A comfortable, safe, fire-lit or candle-lit darkness.... Perhaps a faint, lingering remembrance of the sheltering, life sustaining environs of the womb. Protected and cared for, warm and surrounded by love. These are my early associations with Christmas. Family traditions weaving a pattern of togetherness and belonging through the fabric of my life.... Like the rolling out and icing of sugar cookies that were cut into shapes of bells and stars, trees, angels and reindeer. Forming the Mexican wedding cookie dough (my Dad's favorite) into crescents and smothering the fresh-baked partial moons in layers of powdered sugar while still warm. The small galley kitchen was a center for mother-daughter activity which included the production of fudge and cheese biscuit delicacies and small bread pans filled with sweet batters (strawberry and poppy seed) waiting for their day to be given as gifts to neighbors and friends.
Other than the one outing to the fir tree farm to cut our own holiday icon (which was an adventure); we typically searched the fire station lot diagonal from our home or the specially set up lot in the empty grassy plot by Ben Franklin and High's Ice Cream. Huge white bulbs hung from draping wires as we lifted one tree then another trying to agree upon which was the best.Then in a shower of needles and tumbling of branches the volunteer would stuff it in or strap it to the car; so we could bring it home.
There was always the event of my Dad trimming the bottom limbs and base of the tree in order to make what always turned out to be an awkward, twisted trunk fit into the stand. We did have that one time when my Mom and Dad were out for a Christmas party and the tree tipped so dangerously that my sister had to stand precariously holding it for dear life while my brother telephoned some of our oldest family friends. Mr. Gunter came right over to handle our tree emergency which if I recall correctly required a secure tether. There was also that other time my parents were out and the front, wide bay windowsill caught on fire due to the large cylindrical candle and encircling holly, but all in all there were no serious decoration mishaps over the years.
My southern Mother has the gift of making a home truly welcoming and lovely for the holidays. Fresh greens: pine or holly with bright orangey-red berries or even magnolia draped along stair rails and mantels, around tall, thin Williamsburg candles and accented with stiff, full cloth ribbon bows. Between the smells of the kitchen, candle fragrance, cinnamon and clove bedecked pineapples, oranges or other fruit pyramids, flickering candles in the windows and Christmas tree lights, stockings hung and log fires; the house was magical.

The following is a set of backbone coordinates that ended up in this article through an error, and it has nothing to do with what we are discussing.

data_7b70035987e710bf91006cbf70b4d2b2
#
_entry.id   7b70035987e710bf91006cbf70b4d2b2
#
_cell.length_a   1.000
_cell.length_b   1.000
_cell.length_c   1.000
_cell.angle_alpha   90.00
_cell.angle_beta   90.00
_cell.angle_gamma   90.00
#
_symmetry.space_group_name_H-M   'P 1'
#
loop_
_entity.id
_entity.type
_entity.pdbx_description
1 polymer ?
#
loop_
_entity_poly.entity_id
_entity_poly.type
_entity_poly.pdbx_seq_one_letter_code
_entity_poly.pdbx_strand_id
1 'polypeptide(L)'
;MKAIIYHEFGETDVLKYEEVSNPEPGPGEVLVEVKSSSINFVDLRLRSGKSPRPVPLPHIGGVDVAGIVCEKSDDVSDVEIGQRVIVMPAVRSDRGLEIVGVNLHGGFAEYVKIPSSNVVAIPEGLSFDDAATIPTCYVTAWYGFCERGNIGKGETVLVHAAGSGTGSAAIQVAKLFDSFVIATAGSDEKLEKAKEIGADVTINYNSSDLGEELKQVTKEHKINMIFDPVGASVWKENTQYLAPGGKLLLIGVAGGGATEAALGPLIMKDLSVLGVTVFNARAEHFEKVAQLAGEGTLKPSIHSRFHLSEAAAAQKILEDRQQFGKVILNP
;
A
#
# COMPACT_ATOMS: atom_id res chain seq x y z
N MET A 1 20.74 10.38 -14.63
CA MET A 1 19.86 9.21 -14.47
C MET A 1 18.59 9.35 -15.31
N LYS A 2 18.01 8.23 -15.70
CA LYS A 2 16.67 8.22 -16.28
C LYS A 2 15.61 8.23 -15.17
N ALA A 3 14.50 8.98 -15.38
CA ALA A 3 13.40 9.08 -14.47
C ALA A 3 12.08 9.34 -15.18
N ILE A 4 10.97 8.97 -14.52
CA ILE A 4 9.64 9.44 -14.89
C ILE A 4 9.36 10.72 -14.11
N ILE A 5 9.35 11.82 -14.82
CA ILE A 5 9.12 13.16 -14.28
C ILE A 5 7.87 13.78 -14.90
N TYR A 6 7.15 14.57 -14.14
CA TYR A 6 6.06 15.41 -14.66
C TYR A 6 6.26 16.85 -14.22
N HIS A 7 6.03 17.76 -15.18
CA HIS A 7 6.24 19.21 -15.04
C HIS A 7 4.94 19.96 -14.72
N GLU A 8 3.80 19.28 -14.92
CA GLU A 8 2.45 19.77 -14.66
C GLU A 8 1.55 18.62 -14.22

We strung popcorn and cranberry chains, trying to eat less of the former than we put needle through; and watched seasonal specials like the stop-motion animation favorite "Rudolph, the Red-Nosed Reindeer," fearing the Abominable (well, I did anyway) and never knowing the snowman narrator was the famous Burle Ives. We loved the original "A Charlie Brown Christmas" with Vince Guaraldi's incredible jazz-piano compositions and Linus' indomitable wisdom beyond his years. I read on Wiki that Coca-Cola was the original television sponsor for this show, but all I remember were those Peanuts' cameos in the Dolly Madison snack cake commercials.
Every December 24th we shared a special, formal Christmas meal with the above mentioned family friends at their house or ours; and then, bedecked in velvet and curls (not my brother - he wore a coat and tie), we piled into the station wagon or current family vehicle and drove to Trinity Presbyterian Church for their Christmas Eve service. The purple and pink candles were re-lit on the Advent Wreath and the white Christ candle finally flickered and burned. I loved sitting on the dark wooden balcony pew surrounded by family, hearing the Christmas Story re-told in parts interspersed with the familiar holiday carols. The sweetness of the story, the excitement and anticipation of what the next day held, and the novelty of being at church at an unusual time swirled comfortably around me. Finally the expected passing of candle light. Each of us holding our own small white candle, receiving light from the one beside us and passing it along. It's wonderful to watch the beacons of light spread and prevade the darkness. Then we sang "Silent Night" raising and lowering the candles in unison to the music and finally filing out of the building, some times to freezing cold or even delicate flurries of snow, we blew out the tiny flames and exchanged warm Christmas wishes before heading into the crisp, star-lit night.
Once home my sister and I, if we didn't first watch "A Christmas Carol" (of which I was mortally terrified), climbed the stairs; donned our matching floral flannel nightgowns with yokes and edges trimmed in eyelet lace; and got into the twin beds in the room we shared, but would one day be hers alone. The room had three windows and the headlights of passing cars traveled through them in an arc across the ceiling. From the side window we had a fairly good view of the winter night sky and my brother and sister assured me repeatedly over the early years that they could make out Rudolph's nose from a distance through it. This is irregardless of the fact that a traffic light also stood sentinel in that general direction. It was hard to go to sleep that night.
Avondale Patillo UMC for this photo from their church display.
Hope you have a wonderful, meaningful celebration of this special season!